1981: Produced in English by NAPAC and directed by Philip Grout, taking an off-beat look and setting the play in 1920, starring Patrick Mynhardt as Petruchio, Jill Fenson as Katherina, Cathy Cota as Bianca and Robert Whitehead as Lucentio. Others in the large cast include Arthur Hall, Joey Wishnia, Bella Mariani, Leslie Sterry, Clive Rodel, David Crichton, Iain Winter and Garth Anderson. After the run at the Alhambra Theatre in Durban, the production visited Pietrmaritzburg, Kokstad, Newcastle, and other venues in the province. Designs by British designer Hugh Durrant.

1983: Produced in Afrikaans as Die Vasvat van 'n Feeks by PACT at the State Theatre, Pretoria. Directed by William Egan, with Marius Weyers (Christopher Sly/Petruchio), Alida Theron (Waardin), Gerrit Schoonhoven ('n Adellike Heer), Tobie Cronje ('n Lyfkneg/Grumio), Louis van Niekerk (Baptista Minola), Sandra Prinsloo (Katherina), Jana Cilliers (Bianca), David van der Merwe (Gremio), Schalk Schoombie (Hortensio), Paul Luckhoff (Lucentio), Nico Liebenberg (Tranio), Johan Engelbrecht (Biondello), Alwyn Swart (Vincentio), Gerrit Schoonhoven ('n Geleerde), Kobus Kleynhans (1e Jagter/Gabriel), Leonard Moss (2e Jagter/Petrus), Didi Kriel (Nathaniel), Athol Hay (Philippus), Barry French (Joseph), Geoffrey Shute (Niklaas), Ilse Swanepoel (Suiker-sop), Gys de Villiers (Snyer), Jocelyn Broderick (Hoedemaakster), Alida Theron (Weduwee) and Adri van der Merwe (Oppasster). Design by Chris van den Berg.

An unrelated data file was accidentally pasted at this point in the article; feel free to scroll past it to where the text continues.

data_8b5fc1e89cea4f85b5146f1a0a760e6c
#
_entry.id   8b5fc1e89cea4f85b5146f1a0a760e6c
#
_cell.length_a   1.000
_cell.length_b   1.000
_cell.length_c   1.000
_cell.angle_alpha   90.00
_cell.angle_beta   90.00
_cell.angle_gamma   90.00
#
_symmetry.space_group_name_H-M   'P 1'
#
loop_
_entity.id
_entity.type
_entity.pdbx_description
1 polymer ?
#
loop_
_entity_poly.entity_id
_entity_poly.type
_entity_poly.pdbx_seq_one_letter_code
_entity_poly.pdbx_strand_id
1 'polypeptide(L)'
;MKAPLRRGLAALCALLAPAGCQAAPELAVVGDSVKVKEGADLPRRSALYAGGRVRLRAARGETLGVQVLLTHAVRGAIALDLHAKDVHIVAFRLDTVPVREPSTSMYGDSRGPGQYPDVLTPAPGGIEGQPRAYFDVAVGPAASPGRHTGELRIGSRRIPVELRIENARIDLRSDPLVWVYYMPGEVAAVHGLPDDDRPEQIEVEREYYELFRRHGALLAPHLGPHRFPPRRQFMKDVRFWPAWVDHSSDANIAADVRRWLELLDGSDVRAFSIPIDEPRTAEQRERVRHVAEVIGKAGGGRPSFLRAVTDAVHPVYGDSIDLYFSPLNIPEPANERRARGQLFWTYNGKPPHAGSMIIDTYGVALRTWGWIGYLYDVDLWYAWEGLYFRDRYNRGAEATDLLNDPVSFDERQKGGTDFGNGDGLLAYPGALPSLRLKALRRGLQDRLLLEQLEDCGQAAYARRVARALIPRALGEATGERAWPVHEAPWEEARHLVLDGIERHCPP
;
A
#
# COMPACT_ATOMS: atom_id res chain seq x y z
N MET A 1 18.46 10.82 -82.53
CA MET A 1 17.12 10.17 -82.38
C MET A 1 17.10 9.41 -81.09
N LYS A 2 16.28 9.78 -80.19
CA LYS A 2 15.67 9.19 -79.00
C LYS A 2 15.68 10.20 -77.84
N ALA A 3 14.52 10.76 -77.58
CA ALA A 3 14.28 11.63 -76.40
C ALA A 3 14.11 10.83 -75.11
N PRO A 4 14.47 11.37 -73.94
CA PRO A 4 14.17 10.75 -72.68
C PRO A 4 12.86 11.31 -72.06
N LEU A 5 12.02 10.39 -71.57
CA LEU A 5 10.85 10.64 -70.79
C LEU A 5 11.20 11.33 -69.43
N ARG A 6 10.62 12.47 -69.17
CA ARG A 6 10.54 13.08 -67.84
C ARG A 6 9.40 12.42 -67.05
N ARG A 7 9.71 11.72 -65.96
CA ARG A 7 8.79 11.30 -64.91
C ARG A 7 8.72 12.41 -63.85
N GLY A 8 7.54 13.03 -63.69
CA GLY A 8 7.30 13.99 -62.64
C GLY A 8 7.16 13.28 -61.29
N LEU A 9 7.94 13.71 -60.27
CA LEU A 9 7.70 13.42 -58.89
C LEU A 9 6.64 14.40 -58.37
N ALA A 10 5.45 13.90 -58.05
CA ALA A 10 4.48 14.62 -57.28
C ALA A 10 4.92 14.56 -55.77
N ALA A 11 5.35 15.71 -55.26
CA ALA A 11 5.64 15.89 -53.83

1984: Produced in English at Maynardville, directed by Brian Kennedy, with Dorothy-Ann Gould, Ian Steadman, Shirley Johnston, David Dennis, and others. Decor and costumes Penny Simpson.

1987: Staged in English by PACT, directed by Terrence Shank, with John Whiteley (Lord & Pedant), Shareen Swart (Lady & A Servant), Guy de Lancey (Lucentio), Graham Hopkins (Tranio), Dale Cutts (Baptista Minola), Jacqui Singer (Katherina), Clare Stopford (Bianca), Neville Thomas (Gremio), Peter Terry (Hortensio), Mark Fleishman (Biondello), James Borthwick (Petruchio), Michael McCabe (Grumio), Aletta Bezuidenhout (Curtis & A Widow), Anthony James (Vincentio & A Taylor), Shireen Hollier (A Servant), Adrian Galley (A Servant), Andrew Donald (A Servant) and Paul Bradshaw (A Servant). Designed by Chris van den Berg.

1996: Produced in English by CAPAB Drama (12 January until 17 February) at Maynardville, directed by Janice Honeyman with Dorothy-Ann Gould, Sean Taylor, Wayne Harrison, Karin van der Laag, Jay Heale, Nicholas Dallas, Mark Hoeben, Keith Grenville, Neels Coetzee, Paul Griffiths, Marguerite Albrecht, Amanda Lane, Jonathan Pienaar, David Crichton, Jeroen Kranenburg, André Roothman, Paul Warwick Griffin, Phillip Boucher, Jay Heale, Nicola Hanekom, Lindsay Redman, Michele Matthysen, Russell Boast and Janis Merand. Design by Peter Cazalet, lighting by Malcolm Hurrell, music by Stefan Lombard. Assistant to the director: Mark Hoeben.

2011: Produced by Artscape at Maynardville, directed by Roy Sargeant, with Adrian Galley (Baptista Minola), Anthea Thompson (Katherina), Grant Swanby (Petruchio), Juliet Jenkin (Grumio), Richard Lothian (Curtis), James MacGregor (Nathaniel), Michael Inglis (Walter), Robyn McHarry (Gabriella), Chi Mhende (Phillipa), Gabriel Hoffman (Joseph), Alexander Tops (Ferdinand), Alex Halligey (Bianca), Mark Hoeben (Gremio), Daniel Barnett (Hortensio), Francis Chouler (Lucentio), Darron Araujo (Tranio), Johan Vermaak (Biondello), Peter Krummeck (Merchant), Jeroen Kranenberg (Vincentio), John Caviggia (The Widow), James MacGregor (Servant) and Dewald van Zyl (Servant).

2018: With an all-female cast.


Among the adaptations performed in South Africa are:

Catharine and Petruchio (Garrick)

Catharine and Petruchio is a 1756 reworking of William Shakespeare's The Taming of the Shrew by British playwright and actor David Garrick (1717-1779)[2].